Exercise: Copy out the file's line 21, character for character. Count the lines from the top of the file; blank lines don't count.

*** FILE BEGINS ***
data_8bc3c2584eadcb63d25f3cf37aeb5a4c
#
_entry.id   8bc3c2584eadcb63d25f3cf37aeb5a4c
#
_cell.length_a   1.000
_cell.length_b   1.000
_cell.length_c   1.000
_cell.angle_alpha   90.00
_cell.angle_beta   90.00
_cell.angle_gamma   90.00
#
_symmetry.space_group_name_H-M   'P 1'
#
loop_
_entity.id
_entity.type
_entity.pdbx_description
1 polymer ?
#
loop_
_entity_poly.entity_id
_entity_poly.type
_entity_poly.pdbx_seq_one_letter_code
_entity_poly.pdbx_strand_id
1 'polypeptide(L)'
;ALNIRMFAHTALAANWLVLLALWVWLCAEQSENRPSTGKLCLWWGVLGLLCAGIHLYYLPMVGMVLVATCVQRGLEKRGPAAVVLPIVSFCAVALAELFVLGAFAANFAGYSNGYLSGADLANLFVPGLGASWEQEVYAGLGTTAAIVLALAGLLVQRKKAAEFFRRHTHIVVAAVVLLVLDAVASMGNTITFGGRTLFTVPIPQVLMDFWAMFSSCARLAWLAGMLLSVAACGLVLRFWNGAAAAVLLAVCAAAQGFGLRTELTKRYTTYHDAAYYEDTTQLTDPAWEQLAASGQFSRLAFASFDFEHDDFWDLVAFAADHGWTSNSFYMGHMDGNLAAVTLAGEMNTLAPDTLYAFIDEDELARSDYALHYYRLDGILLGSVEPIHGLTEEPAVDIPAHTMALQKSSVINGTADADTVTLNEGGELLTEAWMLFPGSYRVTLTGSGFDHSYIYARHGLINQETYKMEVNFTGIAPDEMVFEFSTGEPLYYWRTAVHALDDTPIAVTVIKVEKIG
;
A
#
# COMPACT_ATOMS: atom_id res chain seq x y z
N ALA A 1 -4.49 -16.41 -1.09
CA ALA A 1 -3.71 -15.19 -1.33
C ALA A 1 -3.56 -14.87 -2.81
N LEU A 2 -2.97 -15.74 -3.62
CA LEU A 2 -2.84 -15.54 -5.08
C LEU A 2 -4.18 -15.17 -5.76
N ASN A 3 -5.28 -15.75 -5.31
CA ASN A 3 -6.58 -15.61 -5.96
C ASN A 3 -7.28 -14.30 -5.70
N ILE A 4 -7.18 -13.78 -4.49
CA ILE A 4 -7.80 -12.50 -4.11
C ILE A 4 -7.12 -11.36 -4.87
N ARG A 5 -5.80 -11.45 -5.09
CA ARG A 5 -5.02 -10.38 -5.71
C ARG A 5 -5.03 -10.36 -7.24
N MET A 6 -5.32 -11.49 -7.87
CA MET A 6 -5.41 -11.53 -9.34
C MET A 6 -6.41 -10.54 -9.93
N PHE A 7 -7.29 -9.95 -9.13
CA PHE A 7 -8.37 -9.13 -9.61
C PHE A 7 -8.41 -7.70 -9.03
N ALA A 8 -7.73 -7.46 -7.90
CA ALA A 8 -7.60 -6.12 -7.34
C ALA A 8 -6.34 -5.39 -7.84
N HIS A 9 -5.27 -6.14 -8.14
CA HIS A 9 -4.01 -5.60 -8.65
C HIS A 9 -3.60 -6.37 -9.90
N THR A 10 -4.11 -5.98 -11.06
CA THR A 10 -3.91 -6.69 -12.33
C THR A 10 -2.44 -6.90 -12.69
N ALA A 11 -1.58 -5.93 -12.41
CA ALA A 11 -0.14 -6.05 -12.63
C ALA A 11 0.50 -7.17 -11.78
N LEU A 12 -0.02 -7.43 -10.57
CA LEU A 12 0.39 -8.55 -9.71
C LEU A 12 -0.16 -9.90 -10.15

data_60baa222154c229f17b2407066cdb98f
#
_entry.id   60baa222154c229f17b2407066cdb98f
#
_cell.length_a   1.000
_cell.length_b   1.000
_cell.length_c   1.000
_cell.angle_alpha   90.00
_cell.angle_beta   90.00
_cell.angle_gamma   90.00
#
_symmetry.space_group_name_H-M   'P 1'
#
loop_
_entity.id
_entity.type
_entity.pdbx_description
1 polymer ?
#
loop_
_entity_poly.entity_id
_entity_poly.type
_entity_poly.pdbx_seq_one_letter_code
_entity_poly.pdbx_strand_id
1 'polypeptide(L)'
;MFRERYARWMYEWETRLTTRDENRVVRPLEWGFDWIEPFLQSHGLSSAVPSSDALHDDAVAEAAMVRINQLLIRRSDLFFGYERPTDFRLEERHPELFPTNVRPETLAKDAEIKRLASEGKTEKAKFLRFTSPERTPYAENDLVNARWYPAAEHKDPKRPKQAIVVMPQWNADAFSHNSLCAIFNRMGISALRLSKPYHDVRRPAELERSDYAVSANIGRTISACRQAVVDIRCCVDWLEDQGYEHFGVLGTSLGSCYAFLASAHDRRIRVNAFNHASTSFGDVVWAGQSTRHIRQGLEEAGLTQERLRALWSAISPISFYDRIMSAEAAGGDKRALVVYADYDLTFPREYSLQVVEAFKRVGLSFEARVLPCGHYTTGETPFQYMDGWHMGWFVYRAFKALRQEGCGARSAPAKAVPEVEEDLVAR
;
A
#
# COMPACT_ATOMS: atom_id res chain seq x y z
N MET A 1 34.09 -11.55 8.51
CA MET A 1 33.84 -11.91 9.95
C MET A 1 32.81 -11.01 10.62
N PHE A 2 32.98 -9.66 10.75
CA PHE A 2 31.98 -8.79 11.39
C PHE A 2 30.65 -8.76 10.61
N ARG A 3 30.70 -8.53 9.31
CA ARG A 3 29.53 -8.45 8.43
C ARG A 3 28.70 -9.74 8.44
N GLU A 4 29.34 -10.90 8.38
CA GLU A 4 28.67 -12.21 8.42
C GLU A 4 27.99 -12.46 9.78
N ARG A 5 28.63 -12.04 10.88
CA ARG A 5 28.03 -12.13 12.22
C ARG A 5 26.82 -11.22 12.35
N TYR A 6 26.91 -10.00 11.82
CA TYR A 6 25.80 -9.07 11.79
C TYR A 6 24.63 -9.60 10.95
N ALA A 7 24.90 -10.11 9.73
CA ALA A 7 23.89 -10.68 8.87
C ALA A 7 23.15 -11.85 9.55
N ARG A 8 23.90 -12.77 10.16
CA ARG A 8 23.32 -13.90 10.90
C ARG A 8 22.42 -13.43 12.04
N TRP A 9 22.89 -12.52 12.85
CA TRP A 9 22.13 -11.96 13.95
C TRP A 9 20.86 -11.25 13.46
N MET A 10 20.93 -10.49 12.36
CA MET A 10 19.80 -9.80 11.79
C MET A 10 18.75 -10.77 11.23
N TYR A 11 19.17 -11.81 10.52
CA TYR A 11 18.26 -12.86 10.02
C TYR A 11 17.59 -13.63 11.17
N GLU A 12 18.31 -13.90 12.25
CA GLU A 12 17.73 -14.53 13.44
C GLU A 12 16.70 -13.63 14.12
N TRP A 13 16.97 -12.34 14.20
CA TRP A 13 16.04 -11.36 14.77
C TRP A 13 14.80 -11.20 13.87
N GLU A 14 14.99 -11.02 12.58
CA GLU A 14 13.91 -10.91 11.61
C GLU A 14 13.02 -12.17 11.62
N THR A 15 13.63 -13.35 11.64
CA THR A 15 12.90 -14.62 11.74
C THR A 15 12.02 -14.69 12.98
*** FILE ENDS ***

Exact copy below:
_entity_poly.entity_id